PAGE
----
Home-delivered meals as an adjuvant to improve volume overload and clinical outcomes in hemodialysis

Luis M Perez, Annabel Biruete, Kenneth R Wilund

Research output: Contribution to journalArticlepeer-review


Patients on chronic hemodialysis are counseled to reduce dietary sodium intake to limit their thirst and consequent interdialytic weight gain (IDWG), chronic volume overload and hypertension. Low-sodium dietary trials in hemodialysis are sparse and mostly indicate that dietary education and behavioral counseling are ineffective in reducing sodium intake and IDWG. Additional nutritional restrictions and numerous barriers further complicate dietary adherence. A low-sodium diet may also reduce tissue sodium, which is positively associated with hypertension and left ventricular hypertrophy. A potential alternative or complementary approach to dietary counseling is home delivery of low-sodium meals. Low-sodium meal delivery has demonstrated benefits in patients with hypertension and congestive heart failure but has not been explored or implemented in patients undergoing hemodialysis. The objective of this review is to summarize current strategies to improve volume overload and provide a rationale for low-sodium meal delivery as a novel method to reduce volume-dependent hypertension and tissue sodium accumulation while improving quality of life and other clinical outcomes in patients undergoing hemodialysis.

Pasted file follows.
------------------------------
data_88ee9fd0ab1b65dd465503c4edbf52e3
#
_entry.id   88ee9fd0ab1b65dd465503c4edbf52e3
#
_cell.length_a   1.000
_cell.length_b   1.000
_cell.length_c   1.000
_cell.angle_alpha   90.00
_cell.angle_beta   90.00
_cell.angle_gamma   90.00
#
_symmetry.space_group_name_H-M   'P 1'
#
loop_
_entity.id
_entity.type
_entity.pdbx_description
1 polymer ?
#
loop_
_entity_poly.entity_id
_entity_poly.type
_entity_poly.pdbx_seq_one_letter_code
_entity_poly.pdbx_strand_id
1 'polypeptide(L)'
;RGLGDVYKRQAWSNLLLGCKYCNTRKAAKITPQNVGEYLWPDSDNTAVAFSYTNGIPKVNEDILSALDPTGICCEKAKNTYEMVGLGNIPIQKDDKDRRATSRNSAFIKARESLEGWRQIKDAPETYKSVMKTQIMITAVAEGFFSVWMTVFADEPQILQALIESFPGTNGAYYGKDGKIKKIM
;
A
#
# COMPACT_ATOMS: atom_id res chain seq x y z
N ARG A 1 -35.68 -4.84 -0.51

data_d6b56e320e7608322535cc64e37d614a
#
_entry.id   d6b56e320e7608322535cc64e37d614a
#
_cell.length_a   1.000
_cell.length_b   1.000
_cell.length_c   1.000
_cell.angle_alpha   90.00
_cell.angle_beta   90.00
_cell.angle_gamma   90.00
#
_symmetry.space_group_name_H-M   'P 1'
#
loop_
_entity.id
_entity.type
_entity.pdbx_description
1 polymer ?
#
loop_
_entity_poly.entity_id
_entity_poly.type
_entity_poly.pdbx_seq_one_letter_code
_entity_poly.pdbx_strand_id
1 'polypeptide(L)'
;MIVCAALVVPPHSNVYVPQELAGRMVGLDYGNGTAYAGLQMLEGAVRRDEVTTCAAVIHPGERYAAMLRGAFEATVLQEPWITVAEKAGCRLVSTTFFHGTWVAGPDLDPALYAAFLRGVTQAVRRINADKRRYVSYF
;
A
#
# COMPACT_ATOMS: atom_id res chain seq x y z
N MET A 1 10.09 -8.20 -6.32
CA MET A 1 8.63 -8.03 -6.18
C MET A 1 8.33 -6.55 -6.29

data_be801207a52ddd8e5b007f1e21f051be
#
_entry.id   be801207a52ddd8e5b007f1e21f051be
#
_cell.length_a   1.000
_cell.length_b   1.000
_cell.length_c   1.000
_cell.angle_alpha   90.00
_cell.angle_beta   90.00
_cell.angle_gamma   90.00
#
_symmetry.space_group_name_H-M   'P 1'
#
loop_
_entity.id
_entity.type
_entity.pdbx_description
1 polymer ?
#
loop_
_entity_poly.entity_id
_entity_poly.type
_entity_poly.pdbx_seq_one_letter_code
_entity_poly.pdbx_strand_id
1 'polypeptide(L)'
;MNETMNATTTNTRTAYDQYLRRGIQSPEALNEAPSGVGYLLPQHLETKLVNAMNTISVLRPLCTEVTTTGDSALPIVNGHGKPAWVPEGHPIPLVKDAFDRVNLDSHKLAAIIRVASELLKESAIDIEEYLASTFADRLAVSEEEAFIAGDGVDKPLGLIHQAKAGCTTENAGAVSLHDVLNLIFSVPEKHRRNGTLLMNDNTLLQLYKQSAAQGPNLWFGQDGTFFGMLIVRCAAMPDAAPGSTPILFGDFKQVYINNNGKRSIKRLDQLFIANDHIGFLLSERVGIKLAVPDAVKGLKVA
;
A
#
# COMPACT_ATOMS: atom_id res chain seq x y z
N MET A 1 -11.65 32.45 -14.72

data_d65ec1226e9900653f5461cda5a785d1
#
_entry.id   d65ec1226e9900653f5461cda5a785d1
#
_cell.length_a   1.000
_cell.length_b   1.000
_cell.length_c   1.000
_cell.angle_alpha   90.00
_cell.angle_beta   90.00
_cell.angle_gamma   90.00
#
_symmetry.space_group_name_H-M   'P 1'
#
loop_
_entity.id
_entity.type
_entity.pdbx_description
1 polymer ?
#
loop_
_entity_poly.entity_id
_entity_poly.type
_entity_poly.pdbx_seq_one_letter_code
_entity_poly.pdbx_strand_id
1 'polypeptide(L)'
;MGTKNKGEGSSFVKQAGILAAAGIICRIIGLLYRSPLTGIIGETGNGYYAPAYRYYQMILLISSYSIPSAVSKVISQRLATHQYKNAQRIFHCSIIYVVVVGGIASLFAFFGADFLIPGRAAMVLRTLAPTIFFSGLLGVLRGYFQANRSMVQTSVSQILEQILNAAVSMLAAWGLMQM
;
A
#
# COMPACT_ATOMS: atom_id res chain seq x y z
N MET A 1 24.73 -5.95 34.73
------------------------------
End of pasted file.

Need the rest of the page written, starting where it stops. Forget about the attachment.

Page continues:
Original languageEnglish (US)
Article numbersfac102
Pages (from-to)1829-1837
Number of pages9
JournalCKJ: Clinical Kidney Journal
Issue number10
Early online dateApr 19 2022
StatePublished - Oct 1 2022


  • dietary sodium
  • volume overload
  • quality of life
  • nutrition
  • meal delivery
  • kidney failure
  • hemodialysis
  • interdialytic weight gain

ASJC Scopus subject areas

  • Nephrology
  • Transplantation


Dive into the research topics of 'Home-delivered meals as an adjuvant to improve volume overload and clinical outcomes in hemodialysis'. Together they form a unique fingerprint.

Cite this